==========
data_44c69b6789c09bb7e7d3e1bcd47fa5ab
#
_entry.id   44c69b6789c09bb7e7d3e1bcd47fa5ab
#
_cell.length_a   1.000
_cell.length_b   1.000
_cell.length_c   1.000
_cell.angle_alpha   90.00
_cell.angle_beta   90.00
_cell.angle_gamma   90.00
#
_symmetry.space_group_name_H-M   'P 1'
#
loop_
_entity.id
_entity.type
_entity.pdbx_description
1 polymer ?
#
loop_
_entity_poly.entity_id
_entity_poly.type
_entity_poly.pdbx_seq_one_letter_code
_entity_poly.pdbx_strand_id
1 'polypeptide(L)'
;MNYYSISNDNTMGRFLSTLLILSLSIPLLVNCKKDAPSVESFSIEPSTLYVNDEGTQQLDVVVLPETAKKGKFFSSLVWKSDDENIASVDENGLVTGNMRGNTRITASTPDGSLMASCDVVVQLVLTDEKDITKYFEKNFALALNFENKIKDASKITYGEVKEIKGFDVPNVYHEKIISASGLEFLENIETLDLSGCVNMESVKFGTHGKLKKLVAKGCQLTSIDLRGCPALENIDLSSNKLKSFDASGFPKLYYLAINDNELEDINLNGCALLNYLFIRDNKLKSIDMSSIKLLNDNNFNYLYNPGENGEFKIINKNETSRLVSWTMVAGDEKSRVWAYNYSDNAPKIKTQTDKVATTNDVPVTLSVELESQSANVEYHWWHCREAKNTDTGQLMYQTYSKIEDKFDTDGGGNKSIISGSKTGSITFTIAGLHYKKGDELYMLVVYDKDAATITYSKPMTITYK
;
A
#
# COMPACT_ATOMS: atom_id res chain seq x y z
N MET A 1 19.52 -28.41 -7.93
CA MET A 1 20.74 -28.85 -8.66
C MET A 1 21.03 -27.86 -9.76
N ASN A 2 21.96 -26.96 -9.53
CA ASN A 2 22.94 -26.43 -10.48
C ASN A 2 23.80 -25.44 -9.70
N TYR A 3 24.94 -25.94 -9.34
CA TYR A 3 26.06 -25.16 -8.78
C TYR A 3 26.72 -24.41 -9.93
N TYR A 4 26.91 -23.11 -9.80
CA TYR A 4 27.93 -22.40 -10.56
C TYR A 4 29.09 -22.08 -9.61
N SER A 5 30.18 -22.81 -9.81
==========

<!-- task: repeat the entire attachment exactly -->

data_44c69b6789c09bb7e7d3e1bcd47fa5ab
#
_entry.id   44c69b6789c09bb7e7d3e1bcd47fa5ab
#
_cell.length_a   1.000
_cell.length_b   1.000
_cell.length_c   1.000
_cell.angle_alpha   90.00
_cell.angle_beta   90.00
_cell.angle_gamma   90.00
#
_symmetry.space_group_name_H-M   'P 1'
#
loop_
_entity.id
_entity.type
_entity.pdbx_description
1 polymer ?
#
loop_
_entity_poly.entity_id
_entity_poly.type
_entity_poly.pdbx_seq_one_letter_code
_entity_poly.pdbx_strand_id
1 'polypeptide(L)'
;MNYYSISNDNTMGRFLSTLLILSLSIPLLVNCKKDAPSVESFSIEPSTLYVNDEGTQQLDVVVLPETAKKGKFFSSLVWKSDDENIASVDENGLVTGNMRGNTRITASTPDGSLMASCDVVVQLVLTDEKDITKYFEKNFALALNFENKIKDASKITYGEVKEIKGFDVPNVYHEKIISASGLEFLENIETLDLSGCVNMESVKFGTHGKLKKLVAKGCQLTSIDLRGCPALENIDLSSNKLKSFDASGFPKLYYLAINDNELEDINLNGCALLNYLFIRDNKLKSIDMSSIKLLNDNNFNYLYNPGENGEFKIINKNETSRLVSWTMVAGDEKSRVWAYNYSDNAPKIKTQTDKVATTNDVPVTLSVELESQSANVEYHWWHCREAKNTDTGQLMYQTYSKIEDKFDTDGGGNKSIISGSKTGSITFTIAGLHYKKGDELYMLVVYDKDAATITYSKPMTITYK
;
A
#
# COMPACT_ATOMS: atom_id res chain seq x y z
N MET A 1 19.52 -28.41 -7.93
CA MET A 1 20.74 -28.85 -8.66
C MET A 1 21.03 -27.86 -9.76
N ASN A 2 21.96 -26.96 -9.53
CA ASN A 2 22.94 -26.43 -10.48
C ASN A 2 23.80 -25.44 -9.70
N TYR A 3 24.94 -25.94 -9.34
CA TYR A 3 26.06 -25.16 -8.78
C TYR A 3 26.72 -24.41 -9.93
N TYR A 4 26.91 -23.11 -9.80
CA TYR A 4 27.93 -22.40 -10.56
C TYR A 4 29.09 -22.08 -9.61
N SER A 5 30.18 -22.81 -9.81